advice wanted: computers and [diy] rear projection screen

tomwed

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Joined
Jan 1, 2007
My high school is doing bye bye birdie. I have computers and 2 projectors that are fairly new. My stage ceiling is 12 foot high. I want to build 2 frames covered with fabric [about 9'x12'wide]. My stage is 20' deep. I want to project different images from the back of the stage through the screen. The actors will perform some of the scenes in front of these screens on the apron. Other scenes will start out by being projected on the screen and then the screens will be pulled back to reveal an interior setting.

Has anyone done this?
What kind of material do i need to project through?
Where can I buy it?
Does anyone have a better idea?
Would they require special lighting?
Would it also function as a scrim?
 

Footer

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Rosco makes a very good rear projection screen that you can buy in rolls and cut to fit any size. I am using 3 12x9 screens on a show I am doing right now, and if they are built correctly, they give a great image.

http://www.rosco.com/us/screens/roscoscreen.asp

As far as the projectors goes, the brighter the better. You want to keep as much light off of the screen, so no flat front light otherwise you will get blown out. Also, check the throw distance of your projectors to make sure that you can hit the screen size you need. If you need more flood, go get a mirror and do a mirror bounce to get some extra room.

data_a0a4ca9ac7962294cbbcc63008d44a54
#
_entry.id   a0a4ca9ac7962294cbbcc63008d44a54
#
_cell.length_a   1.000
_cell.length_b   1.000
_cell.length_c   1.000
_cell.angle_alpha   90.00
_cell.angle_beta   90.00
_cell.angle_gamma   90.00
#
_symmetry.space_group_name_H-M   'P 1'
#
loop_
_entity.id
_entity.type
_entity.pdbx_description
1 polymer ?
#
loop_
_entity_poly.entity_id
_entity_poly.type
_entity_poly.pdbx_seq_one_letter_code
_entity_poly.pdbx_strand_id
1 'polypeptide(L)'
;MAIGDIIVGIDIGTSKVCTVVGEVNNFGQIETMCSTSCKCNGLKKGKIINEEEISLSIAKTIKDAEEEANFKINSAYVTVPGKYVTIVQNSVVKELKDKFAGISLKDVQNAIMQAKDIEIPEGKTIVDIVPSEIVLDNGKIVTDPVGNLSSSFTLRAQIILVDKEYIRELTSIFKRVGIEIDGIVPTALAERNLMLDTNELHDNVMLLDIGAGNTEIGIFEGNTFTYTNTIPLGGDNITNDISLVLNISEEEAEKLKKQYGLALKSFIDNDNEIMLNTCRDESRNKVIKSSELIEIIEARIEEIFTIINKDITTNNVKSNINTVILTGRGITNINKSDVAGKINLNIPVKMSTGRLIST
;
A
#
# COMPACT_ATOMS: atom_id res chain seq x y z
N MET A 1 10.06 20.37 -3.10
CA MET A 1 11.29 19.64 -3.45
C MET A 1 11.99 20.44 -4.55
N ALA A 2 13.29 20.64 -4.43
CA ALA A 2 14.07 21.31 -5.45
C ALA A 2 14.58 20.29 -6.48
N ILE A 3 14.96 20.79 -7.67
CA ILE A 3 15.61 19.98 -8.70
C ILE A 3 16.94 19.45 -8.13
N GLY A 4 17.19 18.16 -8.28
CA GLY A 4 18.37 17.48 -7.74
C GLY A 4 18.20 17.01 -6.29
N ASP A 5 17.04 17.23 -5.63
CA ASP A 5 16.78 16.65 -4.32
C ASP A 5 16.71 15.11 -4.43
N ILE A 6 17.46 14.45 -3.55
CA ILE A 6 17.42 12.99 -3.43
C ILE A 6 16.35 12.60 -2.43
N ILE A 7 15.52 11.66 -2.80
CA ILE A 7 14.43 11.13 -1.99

tomwed

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Jan 1, 2007
I am stunned about how quickly and professionally I am being helped. thank-you for taking the time

What did you mean about needing more flood? Does that mean a bigger [broader] image?
 

Footer

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I am stunned about how quickly and professionally I am being helped. thank-you for taking the time
What did you mean about needing more flood? Does that mean a bigger [broader] image?
Yes, usually most projectors you will find around a H.S. environment are made for projection a 6' image from around 10', when you amp that up to a 14' or 16' image you need a farther throw, so the projector has to be farther away from the screen. In a perfect world you could get different lenses for the projector, but usually the budget is not there for that (I'm spending 2k to rent 3 projectors with .8mm lenses for 3 days so I can get the short throw). Using a mirror to "bounce" the image will give you more throw distance.
 

Van

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I posted a reply in the New memebers section where you posted the same question so I'll refer you to there. As far as a larger area of projection goes you are usually much better off getting a better lens or upgrading your projector. I respect Footers suggestion, but have in the past expirienced several large difficulties with getting a quality image from a "bounced" projection.
 
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Footer